Biodiversity

Species Profile and Threats Database


For information to assist proponents in referral, environmental assessments and compliance issues, refer to the Policy Statements and Guidelines (where available), the Conservation Advice (where available) or the Listing Advice (where available).
 
In addition, proponents and land managers should refer to the Recovery Plan (where available) or the Conservation Advice (where available) for recovery, mitigation and conservation information.

EPBC Act Listing Status Listed as Critically Endangered
Listing and Conservation Advices Commonwealth Conservation Advice on Pseudocharopa whiteleggei (Threatened Species Scientific Committee, 2008aei) [Conservation Advice].
 
Commonwealth Listing Advice on Pseudocharopa whiteleggei (Threatened Species Scientific Committee (TSSC), 2008aen) [Listing Advice].
 
Recovery Plan Decision Recovery Plan not required, the Lord Howe Island Biodiversity Management Plan has been adopted as a recovery plan under the EPBC Act and Lord Howe Island is a current World Heritage Area. Therefore the approved conservation advice for this species provides sufficient direction to implement priority actions and manage key threats (19/12/2008).
 
Adopted/Made Recovery Plans
Other EPBC Act Plans Threat abatement plan to reduce the impacts of exotic rodents on biodiversity on Australian offshore islands of less than 100 000 hectares 2009 (Department of the Environment, Water, Heritage and the Arts (DEWHA), 2009u) [Threat Abatement Plan].
 
Federal Register of
    Legislative Instruments
Inclusion of species in the list of threatened species under section 178 of the Environment Protection and Biodiversity Conservation Act 1999 (64) (19/12/2008) (Commonwealth of Australia, 2008f) [Legislative Instrument].
 
Scientific name Pseudocharopa whiteleggei [81249]
Family Charopidae:Pulmonata:Gastropoda:Mollusca:Animalia
Species author Brazier, 1889
Infraspecies author  
Reference  
Distribution map Species Distribution Map

This is an indicative distribution map of the present distribution of the species based on best available knowledge. See map caveat for more information.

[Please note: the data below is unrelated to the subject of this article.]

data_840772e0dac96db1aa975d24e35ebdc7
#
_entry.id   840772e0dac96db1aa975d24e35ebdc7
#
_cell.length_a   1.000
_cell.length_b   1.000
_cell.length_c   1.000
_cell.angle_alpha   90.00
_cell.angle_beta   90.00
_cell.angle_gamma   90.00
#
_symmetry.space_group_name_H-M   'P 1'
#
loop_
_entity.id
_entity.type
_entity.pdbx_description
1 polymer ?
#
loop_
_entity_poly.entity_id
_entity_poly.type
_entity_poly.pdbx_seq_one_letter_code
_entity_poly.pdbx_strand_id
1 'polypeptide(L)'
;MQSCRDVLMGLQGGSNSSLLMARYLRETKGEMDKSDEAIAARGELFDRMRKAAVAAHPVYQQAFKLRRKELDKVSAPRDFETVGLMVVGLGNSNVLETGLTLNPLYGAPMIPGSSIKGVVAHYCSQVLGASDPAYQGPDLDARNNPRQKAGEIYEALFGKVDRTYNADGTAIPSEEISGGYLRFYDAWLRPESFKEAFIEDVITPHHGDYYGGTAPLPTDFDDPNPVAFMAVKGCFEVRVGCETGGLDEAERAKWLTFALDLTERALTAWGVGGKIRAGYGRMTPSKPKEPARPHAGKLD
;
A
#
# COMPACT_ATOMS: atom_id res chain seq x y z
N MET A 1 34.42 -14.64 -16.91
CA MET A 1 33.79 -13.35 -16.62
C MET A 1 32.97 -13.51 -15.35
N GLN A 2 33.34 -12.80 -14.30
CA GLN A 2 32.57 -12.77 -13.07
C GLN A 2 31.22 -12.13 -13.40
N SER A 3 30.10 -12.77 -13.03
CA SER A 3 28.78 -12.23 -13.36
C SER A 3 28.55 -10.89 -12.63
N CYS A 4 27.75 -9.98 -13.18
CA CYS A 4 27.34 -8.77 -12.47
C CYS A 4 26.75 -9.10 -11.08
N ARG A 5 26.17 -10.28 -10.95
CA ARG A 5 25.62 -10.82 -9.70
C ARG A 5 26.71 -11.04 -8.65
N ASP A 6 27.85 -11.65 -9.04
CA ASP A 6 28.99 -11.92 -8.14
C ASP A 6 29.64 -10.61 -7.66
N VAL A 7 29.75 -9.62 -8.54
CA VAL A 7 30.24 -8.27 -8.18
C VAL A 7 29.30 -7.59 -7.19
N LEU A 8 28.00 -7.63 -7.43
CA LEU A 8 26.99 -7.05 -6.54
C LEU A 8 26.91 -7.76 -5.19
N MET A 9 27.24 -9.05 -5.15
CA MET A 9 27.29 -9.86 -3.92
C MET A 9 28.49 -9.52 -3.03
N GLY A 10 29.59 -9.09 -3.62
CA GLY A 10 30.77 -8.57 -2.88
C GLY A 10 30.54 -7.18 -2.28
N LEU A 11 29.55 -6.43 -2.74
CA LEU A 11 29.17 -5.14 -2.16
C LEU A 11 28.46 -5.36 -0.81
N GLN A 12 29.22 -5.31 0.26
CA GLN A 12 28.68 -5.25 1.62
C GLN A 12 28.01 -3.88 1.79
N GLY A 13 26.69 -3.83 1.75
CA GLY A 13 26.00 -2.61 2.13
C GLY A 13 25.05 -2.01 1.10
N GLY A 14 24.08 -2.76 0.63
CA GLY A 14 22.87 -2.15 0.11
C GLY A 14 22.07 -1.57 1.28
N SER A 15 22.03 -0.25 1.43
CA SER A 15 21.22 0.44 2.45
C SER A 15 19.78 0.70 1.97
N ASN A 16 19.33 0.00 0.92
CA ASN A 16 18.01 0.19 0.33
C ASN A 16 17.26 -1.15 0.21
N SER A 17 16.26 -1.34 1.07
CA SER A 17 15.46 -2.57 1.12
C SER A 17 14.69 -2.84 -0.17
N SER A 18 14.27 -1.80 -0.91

Illustrations Google Images

Scientific Name: Pseudocharopa whiteleggei

Common Name: Whitelegge's Land Snail

This species is conventionally accepted as Pseudocharopa whiteleggei.

Whitelegge's Land Snail has a loosely coiled shell of few whorls which is 13 to 16 mm in diameter and 6 mm in height. The shell is relatively flat with a depressed spire and a unicolour appearance of dark red-brown (Iredale 1944).

The geographic distribution of Whitelegge's Land Snail previously included both Mount Gower and Mount Lidgbird, on Lord Howe Island. However recent survey work suggests the species' geographic distribution has declined so that it is now confined only to Mount Gower. The area of the summit of Mount Gower is estimated to be 27 ha, and represents a very restricted geographic distribution, given that the species is located on a single mountain on one small island (TSSC 2008aen).

A total of 34 specimens, including dead and living specimens, of Whitelegge's Land Snail have been collected from Lord Howe Island and lodged at the Australian Museum. This is a very small percentage of the total number of snail specimens in the Museum's collection from Lord Howe Island (0.15%). This suggests that Whitelegge's Land Snail may persist at a low abundance, relative to the abundance of other species of snail on the island. There is evidence to suggest a decline in abundance over time of Whitelegge's Land Snail (TSSC 2008aen).

Collection records indicate that the number of specimens collected has declined from 32 prior to 1920 to just two since 1971, with no specimens having been recorded between 1920 and 1971. Given that there has been an increase in overall snail collecting activity from 1925 onwards, predominantly dead specimens, the decline in the numbers of Whitelegge's Land Snail collected suggests that the species has undergone a decline in numbers. The most recent survey, in 2002, found only one specimen (living) on Mount Gower (TSSC 2008aen).

There are insufficient quantitative data available to judge that the species has undergone a reduction in numbers. However, as evidenced by the decline in specimens collected since 1920, Whitelegge's Land Snail is suspected to have undergone a reduction in numbers (TSSC 2008aen).

Although the generation length of Whitelegge's Land Snail is not known, Placostylus species from New Zealand reach maturity at three to five years and may live for 20 years or more (Parrish et al. 1995). Despite differences in size, the long generation length of Placostylus species and the similarity in habitats suggest that Whitelegge's Land Snail is also likely to be long-lived (TSSC 2008aen).

As the species is severely restricted and it has a limited dispersal capability, all populations of Whitelegge's Land Snail are important.

The Lord Howe Island Group is listed as a World Heritage Area (DEWHA undated). Whilst the Whitelegge's Land Snail is found within the reserved area in the southern half of the island, their very limited numbers and very restricted distributions make them highly vulnerable to extinction from threats or catostrophic events.

Little is known about the biology and ecology of this species. It has been recorded living under and inside logs and in moss (TSSC 2008aen).

Habitat degradation and modification

The Lord Howe Island Group was listed as a World Heritage Area in 1982 (DEWHA undated). Much of the island is covered in rainforest, with about 10% of land area cleared for urban development and agriculture, with a further 20% disturbed by introduced animals and exotic weeds (WWF 2001). The southern half of the island is reserved, and whilst this is where Whitelegge's Land Snail occurs, the restricted distribution of the species makes it highly vulnerable to extinction from on-going threats or catastrophic events.

Feral animals